The next outing was with one of the dojo's Japanese members, who took the New Zealand team to Kyoto - the old capital of Japan.
Rather than visit the most popular tourist sites like Kinkakuji, the team went to Fushimi Inari Taisha - a Shinto shrine in Southern Kyoto.
The team visited the famous Fushimi Inari Taisha shrine in Kyoto
This shrine is famous for its one thousand cinnabar-colored torii (gates). We walked through the gates up the mountain, marveling at the complexity of the shrine's construction.
It is interesting to note that Shinto and Buddhism are the two main religions in Japan. Most Japanese marry in a Shinto wedding but upon death have a Buddhist funeral. The reason: Shinto shrines do not have cemeteries, whereas Buddhist temples do.
After an incredible week in Osaka, the team traveled to the Nara Prefecture city of Tenri. Tenri was founded in 1954 and named after the religious sect - Tenrikyo, which established its headquarters in the town.
Tenri University Judo Dojo - a massive dojo with six competition courts on a sprung floor - was the World Sport Aikido Championships venue.
The New Zealand team was fortunate to be housed in one of Tenri University's dormitories only a 10-minute walk from the competition dojo. During each semester, the dorm houses trainee Tenrikyo priests, and as it was mid-summer, the university was in recess, so we had the place to ourselves.
The Japanese organizers of the World Championships welcomed teams from around the world. There were teams from the Philippines, Australia, France, the UK, America, Brazil, and Russia, to name a few; it was a virtual melting pot of Aikidoka, sharing cultural and language differences. Friendships were made, and friendships were renewed.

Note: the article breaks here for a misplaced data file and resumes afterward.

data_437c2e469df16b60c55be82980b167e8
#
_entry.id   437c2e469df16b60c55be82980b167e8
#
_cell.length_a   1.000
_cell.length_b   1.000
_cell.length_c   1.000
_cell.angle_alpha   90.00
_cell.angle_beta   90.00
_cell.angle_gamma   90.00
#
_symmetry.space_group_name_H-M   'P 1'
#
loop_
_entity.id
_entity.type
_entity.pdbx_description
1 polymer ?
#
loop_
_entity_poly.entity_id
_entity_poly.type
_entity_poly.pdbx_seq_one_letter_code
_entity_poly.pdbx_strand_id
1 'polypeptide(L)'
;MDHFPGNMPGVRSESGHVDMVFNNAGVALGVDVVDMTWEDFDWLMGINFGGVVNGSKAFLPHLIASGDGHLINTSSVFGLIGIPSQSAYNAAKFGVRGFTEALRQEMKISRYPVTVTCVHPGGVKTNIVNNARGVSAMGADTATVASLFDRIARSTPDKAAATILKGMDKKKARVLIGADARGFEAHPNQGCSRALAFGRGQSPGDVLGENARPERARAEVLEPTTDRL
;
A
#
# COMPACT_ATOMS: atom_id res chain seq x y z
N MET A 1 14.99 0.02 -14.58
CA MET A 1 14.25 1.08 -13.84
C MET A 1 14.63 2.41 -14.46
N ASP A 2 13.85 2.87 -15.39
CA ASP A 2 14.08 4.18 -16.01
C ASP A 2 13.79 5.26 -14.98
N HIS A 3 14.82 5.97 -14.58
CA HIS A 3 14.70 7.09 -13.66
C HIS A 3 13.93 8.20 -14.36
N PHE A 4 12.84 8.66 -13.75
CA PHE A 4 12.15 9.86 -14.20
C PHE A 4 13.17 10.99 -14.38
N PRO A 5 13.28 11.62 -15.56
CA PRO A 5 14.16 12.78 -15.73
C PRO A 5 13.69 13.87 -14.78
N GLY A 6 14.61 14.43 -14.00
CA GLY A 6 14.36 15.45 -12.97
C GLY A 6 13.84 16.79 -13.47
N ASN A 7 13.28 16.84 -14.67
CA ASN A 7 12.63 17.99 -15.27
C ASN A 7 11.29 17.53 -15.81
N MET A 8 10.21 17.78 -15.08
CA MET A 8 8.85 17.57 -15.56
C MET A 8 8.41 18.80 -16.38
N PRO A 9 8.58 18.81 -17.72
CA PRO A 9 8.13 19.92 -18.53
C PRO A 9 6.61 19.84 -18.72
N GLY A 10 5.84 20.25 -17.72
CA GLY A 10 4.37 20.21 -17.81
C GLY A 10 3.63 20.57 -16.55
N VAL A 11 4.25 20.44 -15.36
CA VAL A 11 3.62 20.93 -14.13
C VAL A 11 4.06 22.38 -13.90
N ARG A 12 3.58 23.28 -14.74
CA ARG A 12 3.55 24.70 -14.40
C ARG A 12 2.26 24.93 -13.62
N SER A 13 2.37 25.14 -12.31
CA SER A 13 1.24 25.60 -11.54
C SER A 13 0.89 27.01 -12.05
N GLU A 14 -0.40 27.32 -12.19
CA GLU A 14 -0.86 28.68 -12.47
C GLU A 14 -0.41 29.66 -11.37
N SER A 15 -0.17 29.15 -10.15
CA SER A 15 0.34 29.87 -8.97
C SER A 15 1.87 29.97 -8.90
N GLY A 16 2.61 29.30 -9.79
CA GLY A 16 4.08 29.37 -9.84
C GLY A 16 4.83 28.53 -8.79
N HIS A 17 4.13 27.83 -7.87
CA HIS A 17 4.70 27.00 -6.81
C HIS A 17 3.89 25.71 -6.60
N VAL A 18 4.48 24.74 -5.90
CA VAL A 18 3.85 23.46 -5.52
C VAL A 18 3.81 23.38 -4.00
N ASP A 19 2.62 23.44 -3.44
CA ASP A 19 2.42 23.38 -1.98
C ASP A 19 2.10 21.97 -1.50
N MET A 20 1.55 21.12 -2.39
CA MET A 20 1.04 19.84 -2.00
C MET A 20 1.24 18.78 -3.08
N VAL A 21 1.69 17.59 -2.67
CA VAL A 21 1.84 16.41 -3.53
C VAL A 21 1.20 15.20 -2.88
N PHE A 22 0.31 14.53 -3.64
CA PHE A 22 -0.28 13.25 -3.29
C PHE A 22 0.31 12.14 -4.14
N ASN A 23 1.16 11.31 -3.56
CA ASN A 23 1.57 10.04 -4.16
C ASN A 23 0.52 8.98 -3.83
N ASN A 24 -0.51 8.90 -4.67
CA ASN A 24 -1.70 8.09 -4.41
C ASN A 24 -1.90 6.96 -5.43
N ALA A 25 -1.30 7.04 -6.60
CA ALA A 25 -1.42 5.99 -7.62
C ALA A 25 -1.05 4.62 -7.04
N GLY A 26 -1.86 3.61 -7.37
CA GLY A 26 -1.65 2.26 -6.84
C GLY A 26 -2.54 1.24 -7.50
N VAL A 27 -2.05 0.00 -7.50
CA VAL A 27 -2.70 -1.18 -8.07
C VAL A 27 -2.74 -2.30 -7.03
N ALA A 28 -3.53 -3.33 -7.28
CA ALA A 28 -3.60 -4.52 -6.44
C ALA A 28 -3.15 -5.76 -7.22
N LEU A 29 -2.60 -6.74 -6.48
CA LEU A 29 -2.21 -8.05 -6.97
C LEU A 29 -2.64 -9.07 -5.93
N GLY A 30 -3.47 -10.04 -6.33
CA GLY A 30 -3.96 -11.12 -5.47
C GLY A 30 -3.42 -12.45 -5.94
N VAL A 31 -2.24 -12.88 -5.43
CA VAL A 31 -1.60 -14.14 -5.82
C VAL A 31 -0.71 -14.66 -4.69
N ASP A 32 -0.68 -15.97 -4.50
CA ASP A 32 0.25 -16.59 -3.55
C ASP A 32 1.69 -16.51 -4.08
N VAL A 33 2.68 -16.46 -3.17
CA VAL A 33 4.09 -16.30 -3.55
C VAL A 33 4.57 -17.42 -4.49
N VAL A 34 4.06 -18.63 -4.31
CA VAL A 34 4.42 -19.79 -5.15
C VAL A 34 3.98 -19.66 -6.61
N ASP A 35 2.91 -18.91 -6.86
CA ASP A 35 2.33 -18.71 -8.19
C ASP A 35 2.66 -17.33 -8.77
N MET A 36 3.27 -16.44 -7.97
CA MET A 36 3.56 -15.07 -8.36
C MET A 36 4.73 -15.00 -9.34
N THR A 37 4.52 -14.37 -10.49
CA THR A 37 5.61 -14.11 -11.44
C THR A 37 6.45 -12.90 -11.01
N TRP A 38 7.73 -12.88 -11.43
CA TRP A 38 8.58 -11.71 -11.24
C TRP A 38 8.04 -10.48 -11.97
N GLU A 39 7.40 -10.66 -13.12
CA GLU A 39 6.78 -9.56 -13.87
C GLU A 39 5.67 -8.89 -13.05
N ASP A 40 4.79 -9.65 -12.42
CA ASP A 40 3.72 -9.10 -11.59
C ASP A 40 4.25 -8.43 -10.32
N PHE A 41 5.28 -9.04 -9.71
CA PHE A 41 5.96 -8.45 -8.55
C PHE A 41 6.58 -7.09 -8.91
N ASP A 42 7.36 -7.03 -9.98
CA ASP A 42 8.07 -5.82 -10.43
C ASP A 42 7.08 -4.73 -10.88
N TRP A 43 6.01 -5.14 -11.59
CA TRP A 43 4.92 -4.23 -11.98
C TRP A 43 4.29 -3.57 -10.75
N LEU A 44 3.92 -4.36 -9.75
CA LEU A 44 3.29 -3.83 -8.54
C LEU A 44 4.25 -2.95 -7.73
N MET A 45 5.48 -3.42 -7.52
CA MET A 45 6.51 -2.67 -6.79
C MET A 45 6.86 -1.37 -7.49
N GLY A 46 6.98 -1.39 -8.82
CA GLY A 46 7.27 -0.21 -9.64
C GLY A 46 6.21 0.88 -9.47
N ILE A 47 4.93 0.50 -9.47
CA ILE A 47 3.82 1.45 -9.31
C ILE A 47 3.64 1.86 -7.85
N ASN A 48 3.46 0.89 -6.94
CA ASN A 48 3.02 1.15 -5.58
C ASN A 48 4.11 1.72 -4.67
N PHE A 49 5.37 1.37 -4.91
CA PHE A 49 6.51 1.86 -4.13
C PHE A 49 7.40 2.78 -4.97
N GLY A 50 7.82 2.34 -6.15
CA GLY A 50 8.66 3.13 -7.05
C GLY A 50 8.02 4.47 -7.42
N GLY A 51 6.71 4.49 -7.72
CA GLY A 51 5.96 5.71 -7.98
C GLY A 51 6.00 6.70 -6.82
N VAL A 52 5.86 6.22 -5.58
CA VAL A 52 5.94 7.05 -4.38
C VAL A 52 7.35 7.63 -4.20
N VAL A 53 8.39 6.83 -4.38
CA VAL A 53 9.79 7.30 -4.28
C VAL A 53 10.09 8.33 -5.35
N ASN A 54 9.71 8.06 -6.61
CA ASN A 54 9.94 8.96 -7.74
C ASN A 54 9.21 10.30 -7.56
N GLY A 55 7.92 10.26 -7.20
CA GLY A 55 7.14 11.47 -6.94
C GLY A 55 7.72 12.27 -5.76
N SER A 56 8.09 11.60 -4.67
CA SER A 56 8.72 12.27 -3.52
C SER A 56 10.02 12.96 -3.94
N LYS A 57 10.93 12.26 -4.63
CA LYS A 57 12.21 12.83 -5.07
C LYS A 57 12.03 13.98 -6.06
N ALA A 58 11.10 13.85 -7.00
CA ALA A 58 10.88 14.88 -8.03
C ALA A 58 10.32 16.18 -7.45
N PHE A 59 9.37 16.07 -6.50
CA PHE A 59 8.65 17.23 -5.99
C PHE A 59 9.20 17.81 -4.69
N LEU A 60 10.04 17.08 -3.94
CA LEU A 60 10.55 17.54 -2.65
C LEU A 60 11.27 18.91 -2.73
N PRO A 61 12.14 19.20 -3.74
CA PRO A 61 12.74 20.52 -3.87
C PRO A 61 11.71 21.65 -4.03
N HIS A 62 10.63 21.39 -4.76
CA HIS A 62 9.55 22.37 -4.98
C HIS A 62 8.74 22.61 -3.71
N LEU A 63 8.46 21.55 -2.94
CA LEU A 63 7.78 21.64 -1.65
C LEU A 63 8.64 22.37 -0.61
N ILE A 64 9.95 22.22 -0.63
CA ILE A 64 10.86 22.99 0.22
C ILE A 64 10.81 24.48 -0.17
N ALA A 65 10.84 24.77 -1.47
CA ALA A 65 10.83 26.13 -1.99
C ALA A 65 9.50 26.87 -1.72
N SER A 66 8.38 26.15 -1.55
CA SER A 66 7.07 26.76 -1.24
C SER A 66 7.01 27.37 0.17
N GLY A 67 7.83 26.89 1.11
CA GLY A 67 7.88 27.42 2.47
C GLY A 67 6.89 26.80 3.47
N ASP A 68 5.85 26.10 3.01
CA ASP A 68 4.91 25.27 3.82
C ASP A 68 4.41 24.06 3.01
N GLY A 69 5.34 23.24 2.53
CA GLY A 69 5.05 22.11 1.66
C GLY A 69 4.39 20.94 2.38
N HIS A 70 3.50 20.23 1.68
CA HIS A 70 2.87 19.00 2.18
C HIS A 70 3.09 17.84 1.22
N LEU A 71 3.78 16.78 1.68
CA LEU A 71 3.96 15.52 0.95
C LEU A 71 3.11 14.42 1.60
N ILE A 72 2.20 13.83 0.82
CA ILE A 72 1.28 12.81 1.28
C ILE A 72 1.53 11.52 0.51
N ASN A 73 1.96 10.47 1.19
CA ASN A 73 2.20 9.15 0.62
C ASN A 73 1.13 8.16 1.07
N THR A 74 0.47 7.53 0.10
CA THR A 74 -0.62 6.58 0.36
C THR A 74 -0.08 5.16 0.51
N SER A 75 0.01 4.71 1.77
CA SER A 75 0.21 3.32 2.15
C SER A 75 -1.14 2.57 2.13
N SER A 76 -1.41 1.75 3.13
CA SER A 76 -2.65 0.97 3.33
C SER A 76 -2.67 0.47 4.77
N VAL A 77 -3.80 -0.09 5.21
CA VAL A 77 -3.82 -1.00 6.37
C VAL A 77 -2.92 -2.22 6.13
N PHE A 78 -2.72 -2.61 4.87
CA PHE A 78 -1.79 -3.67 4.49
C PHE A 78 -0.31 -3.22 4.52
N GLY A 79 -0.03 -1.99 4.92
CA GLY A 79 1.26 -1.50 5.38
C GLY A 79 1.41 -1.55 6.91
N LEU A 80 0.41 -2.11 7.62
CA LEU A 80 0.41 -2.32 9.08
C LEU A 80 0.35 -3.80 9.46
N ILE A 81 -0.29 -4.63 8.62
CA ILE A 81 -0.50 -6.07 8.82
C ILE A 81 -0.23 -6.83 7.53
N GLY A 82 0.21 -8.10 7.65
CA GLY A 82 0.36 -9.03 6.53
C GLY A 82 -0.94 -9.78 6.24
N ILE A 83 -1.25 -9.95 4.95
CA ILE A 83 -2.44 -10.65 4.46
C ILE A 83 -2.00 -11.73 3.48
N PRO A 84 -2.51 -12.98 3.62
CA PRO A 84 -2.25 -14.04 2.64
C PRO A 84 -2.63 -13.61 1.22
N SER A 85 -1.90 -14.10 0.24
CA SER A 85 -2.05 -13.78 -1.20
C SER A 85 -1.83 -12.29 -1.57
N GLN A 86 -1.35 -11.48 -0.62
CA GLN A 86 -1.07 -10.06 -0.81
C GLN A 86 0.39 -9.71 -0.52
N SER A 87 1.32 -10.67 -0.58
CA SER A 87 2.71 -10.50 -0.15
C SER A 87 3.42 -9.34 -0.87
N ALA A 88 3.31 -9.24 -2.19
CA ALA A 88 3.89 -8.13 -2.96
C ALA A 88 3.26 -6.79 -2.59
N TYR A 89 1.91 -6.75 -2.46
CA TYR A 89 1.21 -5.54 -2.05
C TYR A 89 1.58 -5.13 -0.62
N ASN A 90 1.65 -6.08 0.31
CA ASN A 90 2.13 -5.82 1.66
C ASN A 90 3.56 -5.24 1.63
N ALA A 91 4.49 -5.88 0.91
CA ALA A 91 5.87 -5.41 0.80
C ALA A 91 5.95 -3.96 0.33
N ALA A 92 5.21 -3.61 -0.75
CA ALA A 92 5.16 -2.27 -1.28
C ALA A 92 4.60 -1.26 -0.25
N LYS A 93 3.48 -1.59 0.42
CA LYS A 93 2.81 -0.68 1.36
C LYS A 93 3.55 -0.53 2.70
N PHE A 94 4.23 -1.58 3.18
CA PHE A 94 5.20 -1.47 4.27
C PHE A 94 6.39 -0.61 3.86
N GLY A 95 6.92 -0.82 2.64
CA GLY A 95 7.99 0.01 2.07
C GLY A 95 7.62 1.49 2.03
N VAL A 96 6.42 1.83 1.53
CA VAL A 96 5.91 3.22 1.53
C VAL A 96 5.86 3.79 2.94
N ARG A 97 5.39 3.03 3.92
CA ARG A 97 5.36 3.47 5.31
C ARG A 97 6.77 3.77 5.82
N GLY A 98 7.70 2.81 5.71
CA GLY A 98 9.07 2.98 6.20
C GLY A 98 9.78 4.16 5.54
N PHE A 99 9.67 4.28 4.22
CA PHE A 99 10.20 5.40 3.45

The Championships were held over a three-day period - two days of senior competition and one day of junior competition. This world competition was the first international competition to have New Zealand represented - a milestone, to be sure.
The competition was the first time New Zealand teams had competed on the world stage
There were two main categories of competition. One was kata or embu, and the other was randori, which, like Judo competition, is free fighting.
The New Zealand teams did well in the first round of the embu competition but were eliminated in the second and third rounds. As for randori, the Kiwis lost in their first match to far superior Aikidoka (Aikido practitioners). It was, however, an excellent learning experience.
The New Zealand members of the team gained much knowledge and understanding of Japan through their visit. They experienced the country's harmony, how people interact, and how they respect each other's privacy and space.
Also acknowledged and respected by the Kiwi team is how Japan's historical sites and customs are cherished and safeguarded. Some of them also picked up a few words of Osaka ben (Osaka dialect) and amused Japanese people when they used these words and expressions.
Team members spoke about how they believed New Zealand society would benefit from learning a little about Japanese culture and have vowed to continue training and compete in the next World Championships.
The Foundation's sports programme provides New Zealand sportspeople opportunities to grow more knowledgeable, connected and confident with Asia. Community sports grants provide funding for community groups travelling to Asia to engage in cultural activities.